By Jeremy Begbie
On my office wall I keep two photos together in a single frame. They show two teachers who inspired me more than any others—my first theology teacher, James Torrance (1923–2003), and next to him the American conductor, composer and pianist, Leonard Bernstein (1918–1990). The former gave me an unforgettable vision of what to teach. But the latter (whom I met only once) gave me a vision of how to teach, of what teaching could be.
Composer of the ever-fresh West Side Story, music director of the New York Philharmonic for many years, prolific to the point of manic over-activity, and prodigiously talented, Bernstein’s influence on the twentieth-century musical world was incalculable, a seismic impact whose reverberations are still being felt. His letters have just been published, and demonstrate well what he always insisted himself: that before anything else he was a teacher, an educator par excellence. As his son once said, “his brain was on fire with curiosity,” and there seemed to be nothing he learned that he didn’t also teach.If you went to see him conduct, it was as much an education as a performance, a kind of sonic seminar. You simply had to listen, as detail after detail was meticulously delivered to your ears. It was as if he was constantly prodding: “Do you hear this…?” But it was when the music was intertwined with words that his real uniqueness as a teacher shone out. When put in front of a TV camera (and he was made for television), most striking of all was the sheer breadth of sources that he could effortlessly sweep into a lecture: every kind of music, poetry, art, linguistics, anthropology, Baudelaire and Beethoven, the Psalms and Freud, Lewis Carroll, biology, Russian literature, astrophysics. The range was breathtaking. The focus was musical, undoubtedly: as a musician, few could touch him, then or now. But the wider vision was an intellectual feast which—like the symphonies of his beloved Mahler—seemed to have no limits.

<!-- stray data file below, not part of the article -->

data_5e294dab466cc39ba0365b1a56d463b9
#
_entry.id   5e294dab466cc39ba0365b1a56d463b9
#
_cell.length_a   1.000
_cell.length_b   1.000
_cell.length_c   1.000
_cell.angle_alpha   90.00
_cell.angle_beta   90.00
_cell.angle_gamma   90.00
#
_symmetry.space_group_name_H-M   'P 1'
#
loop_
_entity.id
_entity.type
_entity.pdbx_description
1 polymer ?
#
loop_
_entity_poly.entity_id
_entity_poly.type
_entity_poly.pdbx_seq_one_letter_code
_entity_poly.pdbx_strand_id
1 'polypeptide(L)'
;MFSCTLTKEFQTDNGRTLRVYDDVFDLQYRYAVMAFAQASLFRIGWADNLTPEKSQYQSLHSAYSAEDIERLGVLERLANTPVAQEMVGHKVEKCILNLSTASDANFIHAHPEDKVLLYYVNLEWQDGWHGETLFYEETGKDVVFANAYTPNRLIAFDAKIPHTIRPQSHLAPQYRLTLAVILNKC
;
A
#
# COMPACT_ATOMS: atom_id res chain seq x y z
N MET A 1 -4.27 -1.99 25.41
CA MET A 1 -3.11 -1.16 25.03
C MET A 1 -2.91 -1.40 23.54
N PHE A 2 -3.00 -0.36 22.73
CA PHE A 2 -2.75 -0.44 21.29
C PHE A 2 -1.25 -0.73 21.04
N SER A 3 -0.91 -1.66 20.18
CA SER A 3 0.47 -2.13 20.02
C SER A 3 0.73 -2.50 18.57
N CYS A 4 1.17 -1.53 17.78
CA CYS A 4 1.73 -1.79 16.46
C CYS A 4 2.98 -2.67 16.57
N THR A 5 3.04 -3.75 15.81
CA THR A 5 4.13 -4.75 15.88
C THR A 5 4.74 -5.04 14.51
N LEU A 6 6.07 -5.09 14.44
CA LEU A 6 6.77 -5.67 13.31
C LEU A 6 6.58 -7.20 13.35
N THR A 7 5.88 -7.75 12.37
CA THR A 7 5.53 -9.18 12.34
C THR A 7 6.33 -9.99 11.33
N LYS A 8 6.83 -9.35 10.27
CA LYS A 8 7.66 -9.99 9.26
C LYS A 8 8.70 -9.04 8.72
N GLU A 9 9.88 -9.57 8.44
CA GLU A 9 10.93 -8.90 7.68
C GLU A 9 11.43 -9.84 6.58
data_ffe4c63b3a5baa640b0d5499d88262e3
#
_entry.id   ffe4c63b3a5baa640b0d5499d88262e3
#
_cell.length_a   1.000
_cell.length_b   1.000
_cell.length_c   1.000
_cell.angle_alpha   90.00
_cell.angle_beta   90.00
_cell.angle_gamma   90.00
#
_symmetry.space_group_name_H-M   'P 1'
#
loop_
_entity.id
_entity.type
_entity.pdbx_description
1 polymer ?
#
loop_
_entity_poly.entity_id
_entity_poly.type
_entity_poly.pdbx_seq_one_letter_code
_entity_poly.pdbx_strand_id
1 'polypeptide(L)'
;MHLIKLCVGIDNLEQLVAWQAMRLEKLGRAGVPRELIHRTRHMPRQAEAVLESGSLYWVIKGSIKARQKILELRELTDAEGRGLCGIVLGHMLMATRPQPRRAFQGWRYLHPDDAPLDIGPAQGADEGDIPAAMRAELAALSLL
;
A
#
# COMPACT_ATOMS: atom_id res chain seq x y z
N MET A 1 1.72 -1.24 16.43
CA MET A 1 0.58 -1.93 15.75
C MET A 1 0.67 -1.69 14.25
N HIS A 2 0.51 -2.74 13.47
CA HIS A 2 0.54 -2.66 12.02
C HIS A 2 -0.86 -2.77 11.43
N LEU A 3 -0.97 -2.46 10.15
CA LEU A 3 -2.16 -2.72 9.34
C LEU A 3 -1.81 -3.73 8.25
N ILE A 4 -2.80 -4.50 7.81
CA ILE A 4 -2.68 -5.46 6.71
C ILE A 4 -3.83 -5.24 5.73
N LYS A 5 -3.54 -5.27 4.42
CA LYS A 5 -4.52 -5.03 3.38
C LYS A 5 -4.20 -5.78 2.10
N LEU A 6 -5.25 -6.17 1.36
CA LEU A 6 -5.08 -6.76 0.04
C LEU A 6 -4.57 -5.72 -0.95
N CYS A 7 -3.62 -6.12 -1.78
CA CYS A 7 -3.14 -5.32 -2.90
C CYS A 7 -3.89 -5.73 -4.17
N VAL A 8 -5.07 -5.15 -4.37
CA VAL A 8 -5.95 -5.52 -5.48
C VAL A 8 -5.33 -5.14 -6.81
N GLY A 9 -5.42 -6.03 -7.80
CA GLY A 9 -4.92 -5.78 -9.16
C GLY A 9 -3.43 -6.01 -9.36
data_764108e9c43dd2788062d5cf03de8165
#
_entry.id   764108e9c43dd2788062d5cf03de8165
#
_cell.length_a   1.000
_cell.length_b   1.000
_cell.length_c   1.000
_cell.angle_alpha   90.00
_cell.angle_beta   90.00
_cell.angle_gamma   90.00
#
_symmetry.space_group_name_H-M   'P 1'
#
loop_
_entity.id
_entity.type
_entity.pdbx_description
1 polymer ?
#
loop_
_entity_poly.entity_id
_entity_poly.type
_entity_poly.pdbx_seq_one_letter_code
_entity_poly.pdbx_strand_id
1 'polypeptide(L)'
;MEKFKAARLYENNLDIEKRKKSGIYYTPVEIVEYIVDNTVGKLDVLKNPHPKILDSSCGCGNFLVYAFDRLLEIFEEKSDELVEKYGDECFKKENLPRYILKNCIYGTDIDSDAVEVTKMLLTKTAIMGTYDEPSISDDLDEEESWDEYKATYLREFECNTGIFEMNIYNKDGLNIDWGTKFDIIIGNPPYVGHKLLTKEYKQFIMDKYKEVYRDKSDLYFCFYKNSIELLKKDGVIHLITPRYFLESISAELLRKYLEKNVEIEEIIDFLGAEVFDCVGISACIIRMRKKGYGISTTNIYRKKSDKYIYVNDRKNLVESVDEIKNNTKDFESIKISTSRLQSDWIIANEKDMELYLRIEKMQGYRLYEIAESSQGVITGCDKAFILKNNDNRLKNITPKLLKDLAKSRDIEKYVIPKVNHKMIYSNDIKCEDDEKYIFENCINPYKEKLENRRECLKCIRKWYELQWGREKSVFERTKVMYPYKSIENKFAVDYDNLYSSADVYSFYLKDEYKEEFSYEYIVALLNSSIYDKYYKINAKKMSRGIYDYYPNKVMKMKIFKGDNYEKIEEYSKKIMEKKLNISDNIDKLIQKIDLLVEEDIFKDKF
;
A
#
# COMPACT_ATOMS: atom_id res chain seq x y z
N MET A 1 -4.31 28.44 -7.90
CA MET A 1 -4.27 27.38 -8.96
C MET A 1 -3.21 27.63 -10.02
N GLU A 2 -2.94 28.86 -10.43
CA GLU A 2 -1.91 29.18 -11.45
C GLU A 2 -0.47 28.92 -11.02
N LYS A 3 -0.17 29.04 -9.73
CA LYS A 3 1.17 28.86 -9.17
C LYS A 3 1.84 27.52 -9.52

It is tempting to think of Bernstein as an extreme exception, the ultimate “one-off,” the kind of multi-gifted phenomenon who appears only once in a lifetime, comet-like across the sky of history. But that would be too easy. For he poses a discomforting challenge to any who dare call themselves educators. He seemed to be driven not simply by an ability to relate disparate topics, but by a tacit conviction that apparently unrelated fields of knowledge could and should be related. To him that was obvious. In the contemporary educational climate, it is not. Why not? At root, we can only assume, because the view that things are or can be connected, that Mozart might actually have something to do with politics, that solar physics might throw some light on Plato, depends on believing at some pre-theoretical level that we inhabit a universe and not a multiverse, that human culture is not the accidental conglomeration of zones of interest but is capable of at least some measure of unity. Could a teacher like Bernstein ever appear today? It is hard to imagine how, given that our schools and universities so often present a sorry picture of fracturing and specialisation which seems to mask a deep despair of ever believing that our lives together on this planet could have any kind of coherence.
Inevitably, this pushes us towards the realm which my other teacher inhabited, theology, whose place in the modern academy is, at the very least, to keep the question of the unity of knowledge alive. I don’t know what Bernstein would have made of that suggestion. But I do know that he stares at me from my office wall as a disturbing witness, testifying to a vision we are losing at our peril.
Jeremy Begbie is Thomas A. Langford Research Professor in Theology at Duke University and an Affiliated Lecturer in the Faculty of Music, University of Cambridge. He specialises in the interplay between theology and music. He is author of Music, Modernity, and God: Essays in Listening.
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Image credit: Leonard Bernstein in rehearsal of his ‘Mass’, 1971. By Marion S. Trikosko. Public domain via Wikimedia Commons